Last week, when the USCCB meeting in St. Petersburg coincided with the Catholic Health Association summit in Denver, the Catholic News Agency (CNA) ran several stories based on the testimonies of bishops attending the meeting.
One of these stories got a great deal of attention. In it, Cardinal George castigated Sr. Keehan and the CHA for attempting to set up a “parallel magisterium” by defying the bishops’ opposition to the recent health care legislation.
That same day, John Allen, from the National Catholic Reporter, interviewed Cardinal George on the issue. The Cardinal effectively corroborated what CNA had reported based upon the testimony of others who had attended the USCCB meeting.
Allen quoted Cardinal George as saying, “The dispute with the CHA involves a core ecclesiological principle about the nature of the Church itself, one that has to concern the bishops — namely, ‘Who speaks for the Church on faith and morals?”’
“The bishops have to protect their role in governing the Church,” the cardinal said.
Yesterday, Helen Osman, Secretary of Communications for the USCCB disputed the CNA report — but not Allen’s from NCR — on the USCCB media blog:
It appears that [the] Catholic News Agency would benefit from a similar strategy. To put it plain and simple, the quotes they attribute to Cardinal Francis George in their story (also posted on EWTN) are just wrong. I was in the room, as a member of the USCCB staff, for the presentation. And the official audio file that recorded the session for USCCB archives confirms my memory.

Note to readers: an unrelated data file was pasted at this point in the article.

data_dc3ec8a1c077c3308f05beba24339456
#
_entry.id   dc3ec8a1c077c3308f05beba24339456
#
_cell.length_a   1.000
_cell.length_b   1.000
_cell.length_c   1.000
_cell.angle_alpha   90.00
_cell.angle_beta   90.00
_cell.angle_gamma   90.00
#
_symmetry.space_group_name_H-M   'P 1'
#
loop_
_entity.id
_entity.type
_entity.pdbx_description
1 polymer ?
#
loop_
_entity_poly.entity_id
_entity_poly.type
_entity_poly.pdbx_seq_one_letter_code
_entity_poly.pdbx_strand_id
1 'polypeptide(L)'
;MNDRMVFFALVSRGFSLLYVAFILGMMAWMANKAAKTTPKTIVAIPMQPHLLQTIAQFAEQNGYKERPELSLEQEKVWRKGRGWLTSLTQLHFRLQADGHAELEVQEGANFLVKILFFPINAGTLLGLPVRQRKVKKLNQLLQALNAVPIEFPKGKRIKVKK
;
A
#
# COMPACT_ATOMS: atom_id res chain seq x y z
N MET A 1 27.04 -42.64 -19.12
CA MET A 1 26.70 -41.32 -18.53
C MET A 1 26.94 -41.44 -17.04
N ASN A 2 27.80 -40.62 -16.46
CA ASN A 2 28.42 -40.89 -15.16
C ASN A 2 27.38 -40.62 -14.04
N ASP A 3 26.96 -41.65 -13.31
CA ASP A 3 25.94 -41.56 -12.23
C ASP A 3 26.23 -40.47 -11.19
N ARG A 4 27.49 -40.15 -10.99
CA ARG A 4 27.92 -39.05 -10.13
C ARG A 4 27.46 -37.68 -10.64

While the cardinal did present a sequence of events to the bishops, he never used the phrase “so-called Catholic,” accused the Catholic Health Association of creating a “parallel magisterium,” or said the meeting of the three bishops with Sr. Keehan had “frustrating results.” And that’s just three examples. Not to mention that the reporting of the events is just plain wrong: for an example, the Stupak Amendment was not defeated in the Senate in December 2009, as the article states.
The Catholic News Agency responded here.
The executive director of CNA, Alejandro Bermudez, stated: “Allen’s report validates CNA’s reporting of the remarks made by Cardinal George at the executive meeting.”
Most of the religious outlets who covered the disagreement between the bishops and CHA, such as Commonweal, America Magazine, and the National Catholic Reporter did not support the bishops’ decision to oppose the health care bill, and criticized the USCCB, not based on our report, but on Allen’s.
What is then the reason for the outcry from Ms. Osman over their decision? Her post denying our reporting is disturbing, dishonest, and unfairly selective, Bermudez stated, adding, “We stand by our report.”
It’s easy for Ms. Osman to claim she has proof of CNA’s alleged dishonesty, and then say that she will not release the audio recording that would corroborate her claims. We support the release of the audio to see who is right.
Given both the seriousness of the charges brought by Ms. Osman, as well as the insulting tone, I find it surprising that Ms. Osman claims to have a recording proving her account, but says she is not willing to make it public.
I find it impossible to believe that CNA would put such a serious charge against Sr. Keehan in the mouth of Cardinal George, president of the USCCB, knowing the seriousness of the consequences. CNA has an established reputation for accuracy which Ms. Osman’s attempt to defame will not harm.
If Ms. Osman is willing to contradict the reports of Cardinal George’s comments on Sr. Keehan, based upon testimonies of bishops who were present, and corroborated by NCR’s John Allen, she should make public the recordings of the session (not a transcript!)